The scientists who first detected the cosmic radiation, that was identified as the afterglow of the big bang, had to admit that it was more by accident than intention. This title explains one of the biggest discoveries in modern science - and presents a picture of what happened next.
We now live longer today than at any time in history. In the UK, more people are aged over sixty-five than under sixteen and by 2050, over a third of the developed world will be over sixty. How should we deal with this phenomenon? This book explores the scientific background and the implications of our ageing population.
Where did the universe come from? Where did we come from? What the hell are we doing here? This work addresses the questions on the nature of the universe, the nature of reality, and the place of life in the universe. It also explains that science is about the down-to-earth things that matter to all of us.
Did you know that there's so much empty space inside matter that the entire human race could be squeezed into the volume of a sugar cube? Or that you grow old more quickly on the top floor of a building than on the ground floor? This book is a science book discussing such questions.
Where did we come from? What the hell are we doing here? Is Elvis alive and kicking in another space domain? What's beyond the edge of the Universe? Did aliens build the stars? Can we live forever? This work presents an eye-opening look at the nature of reality and the place of life in the universe.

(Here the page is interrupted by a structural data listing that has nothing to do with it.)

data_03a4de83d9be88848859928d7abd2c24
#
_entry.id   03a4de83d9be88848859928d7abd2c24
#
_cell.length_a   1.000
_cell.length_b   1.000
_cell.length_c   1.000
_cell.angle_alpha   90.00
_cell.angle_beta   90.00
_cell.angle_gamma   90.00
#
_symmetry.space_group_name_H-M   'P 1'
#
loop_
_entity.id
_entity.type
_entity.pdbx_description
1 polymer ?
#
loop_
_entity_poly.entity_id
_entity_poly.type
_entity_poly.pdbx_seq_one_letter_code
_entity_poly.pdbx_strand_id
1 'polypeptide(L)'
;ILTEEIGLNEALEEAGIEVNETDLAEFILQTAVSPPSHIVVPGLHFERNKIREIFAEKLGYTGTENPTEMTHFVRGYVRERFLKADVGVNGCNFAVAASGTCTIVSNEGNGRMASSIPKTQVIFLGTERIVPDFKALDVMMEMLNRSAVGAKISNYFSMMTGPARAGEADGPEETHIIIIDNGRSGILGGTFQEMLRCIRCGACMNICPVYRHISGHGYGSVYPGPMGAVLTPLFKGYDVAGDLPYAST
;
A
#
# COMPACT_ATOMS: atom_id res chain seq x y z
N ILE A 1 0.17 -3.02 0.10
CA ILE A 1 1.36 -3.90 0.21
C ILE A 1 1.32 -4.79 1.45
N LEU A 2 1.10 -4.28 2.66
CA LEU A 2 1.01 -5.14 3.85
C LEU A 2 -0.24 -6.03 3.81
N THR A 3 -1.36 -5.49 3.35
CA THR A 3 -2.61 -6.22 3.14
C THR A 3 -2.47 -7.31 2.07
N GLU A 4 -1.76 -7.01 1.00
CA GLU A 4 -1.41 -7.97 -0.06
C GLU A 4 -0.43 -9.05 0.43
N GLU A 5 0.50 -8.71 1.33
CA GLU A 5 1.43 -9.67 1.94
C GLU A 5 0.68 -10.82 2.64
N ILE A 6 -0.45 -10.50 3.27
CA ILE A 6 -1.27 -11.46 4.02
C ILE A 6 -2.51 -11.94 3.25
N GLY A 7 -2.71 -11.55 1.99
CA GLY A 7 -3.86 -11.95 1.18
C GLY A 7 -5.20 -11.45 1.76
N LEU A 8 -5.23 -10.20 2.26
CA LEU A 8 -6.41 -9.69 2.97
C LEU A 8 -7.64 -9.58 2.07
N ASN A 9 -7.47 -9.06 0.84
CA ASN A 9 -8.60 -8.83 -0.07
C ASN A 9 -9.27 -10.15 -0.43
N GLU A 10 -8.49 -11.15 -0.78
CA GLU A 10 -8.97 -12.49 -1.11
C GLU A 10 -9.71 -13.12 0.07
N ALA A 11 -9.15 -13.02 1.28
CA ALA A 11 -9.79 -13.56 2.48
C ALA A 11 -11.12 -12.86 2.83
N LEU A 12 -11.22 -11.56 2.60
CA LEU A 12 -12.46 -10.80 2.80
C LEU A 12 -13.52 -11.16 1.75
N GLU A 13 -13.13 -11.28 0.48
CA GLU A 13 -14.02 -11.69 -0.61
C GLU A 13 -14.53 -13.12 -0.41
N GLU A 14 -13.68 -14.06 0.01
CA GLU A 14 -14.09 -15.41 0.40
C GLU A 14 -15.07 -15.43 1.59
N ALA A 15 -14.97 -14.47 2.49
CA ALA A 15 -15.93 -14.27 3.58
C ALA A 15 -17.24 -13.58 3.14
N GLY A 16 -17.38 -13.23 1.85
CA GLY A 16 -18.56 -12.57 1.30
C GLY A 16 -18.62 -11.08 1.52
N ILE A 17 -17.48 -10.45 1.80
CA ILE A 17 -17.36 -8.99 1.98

Presents the story of how hallucinogenic mushrooms, once shunned in the West as the most pernicious of poisons, came to be the illicit drug of choice. Chronicling the history of the magic mushroom since its use by the Aztecs of Central America, this book takes a humorous look at the drug's popular image and underground culture.
The reflection of your face in a window tells you that the universe is orchestrated by chance. Your TV tells you that the universe had a beginning. This book considers familiar features of the world we know and shows how they can be used to explain profound truths about the ultimate nature of reality.
This is the story of a barnacle found in South America during Darwin's voyage of the Beagle. It tells of how genius sometimes proceeds through indirection - and how one small creature contributed to history's most spectacular scientific breakthrough.
Look around you. The reflection of your face in a window tells you that the universe is orchestrated by chance. The iron in a spot of blood on your finger tells you that somewhere out in space there is furnace at a temperature of 4.5 billion degrees. Your TV tells you that the universe had a beginning.
In fact, your very existence tells you that this may not be the only universe but merely one among an infinity of others, stacked like the pages of a never-ending book.
Marcus Chown, author of Quantum Theory Cannot Hurt You, takes familiar features of the world we know and shows how they can be used to explain profound truths about the ultimate nature of reality. His new book will change the way you see the world: with Chown as your guide, cutting-edge science is made clear and meaningful by a falling leaf, or a rose, or a starry night sky…
In 140 pages, the authors present 140 explanations of the biggest questions in physics - in the form of 10 or so tweets per page. They set themselves the challenge of boiling down what is essential on each subject into sentences of 140 characters, and the results are both entertaining and brilliantly informative.